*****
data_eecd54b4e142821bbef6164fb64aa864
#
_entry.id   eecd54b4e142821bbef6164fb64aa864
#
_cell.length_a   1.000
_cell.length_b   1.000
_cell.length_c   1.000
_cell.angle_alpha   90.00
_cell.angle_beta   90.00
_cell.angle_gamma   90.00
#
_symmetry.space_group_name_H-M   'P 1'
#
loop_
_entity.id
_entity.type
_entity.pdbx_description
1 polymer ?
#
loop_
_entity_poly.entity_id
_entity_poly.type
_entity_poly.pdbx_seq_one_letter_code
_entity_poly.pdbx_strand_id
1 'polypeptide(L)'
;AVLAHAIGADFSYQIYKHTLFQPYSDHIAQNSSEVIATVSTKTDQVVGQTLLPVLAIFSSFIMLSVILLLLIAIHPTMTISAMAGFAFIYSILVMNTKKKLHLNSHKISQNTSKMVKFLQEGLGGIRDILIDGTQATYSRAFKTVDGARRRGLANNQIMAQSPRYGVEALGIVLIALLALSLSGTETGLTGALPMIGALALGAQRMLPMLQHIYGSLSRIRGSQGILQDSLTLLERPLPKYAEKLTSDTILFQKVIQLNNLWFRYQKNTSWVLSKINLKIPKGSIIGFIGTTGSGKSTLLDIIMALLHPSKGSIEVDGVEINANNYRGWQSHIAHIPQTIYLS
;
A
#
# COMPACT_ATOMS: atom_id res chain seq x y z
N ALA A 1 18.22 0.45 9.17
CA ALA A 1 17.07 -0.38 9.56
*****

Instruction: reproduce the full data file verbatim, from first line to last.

data_eecd54b4e142821bbef6164fb64aa864
#
_entry.id   eecd54b4e142821bbef6164fb64aa864
#
_cell.length_a   1.000
_cell.length_b   1.000
_cell.length_c   1.000
_cell.angle_alpha   90.00
_cell.angle_beta   90.00
_cell.angle_gamma   90.00
#
_symmetry.space_group_name_H-M   'P 1'
#
loop_
_entity.id
_entity.type
_entity.pdbx_description
1 polymer ?
#
loop_
_entity_poly.entity_id
_entity_poly.type
_entity_poly.pdbx_seq_one_letter_code
_entity_poly.pdbx_strand_id
1 'polypeptide(L)'
;AVLAHAIGADFSYQIYKHTLFQPYSDHIAQNSSEVIATVSTKTDQVVGQTLLPVLAIFSSFIMLSVILLLLIAIHPTMTISAMAGFAFIYSILVMNTKKKLHLNSHKISQNTSKMVKFLQEGLGGIRDILIDGTQATYSRAFKTVDGARRRGLANNQIMAQSPRYGVEALGIVLIALLALSLSGTETGLTGALPMIGALALGAQRMLPMLQHIYGSLSRIRGSQGILQDSLTLLERPLPKYAEKLTSDTILFQKVIQLNNLWFRYQKNTSWVLSKINLKIPKGSIIGFIGTTGSGKSTLLDIIMALLHPSKGSIEVDGVEINANNYRGWQSHIAHIPQTIYLS
;
A
#
# COMPACT_ATOMS: atom_id res chain seq x y z
N ALA A 1 18.22 0.45 9.17
CA ALA A 1 17.07 -0.38 9.56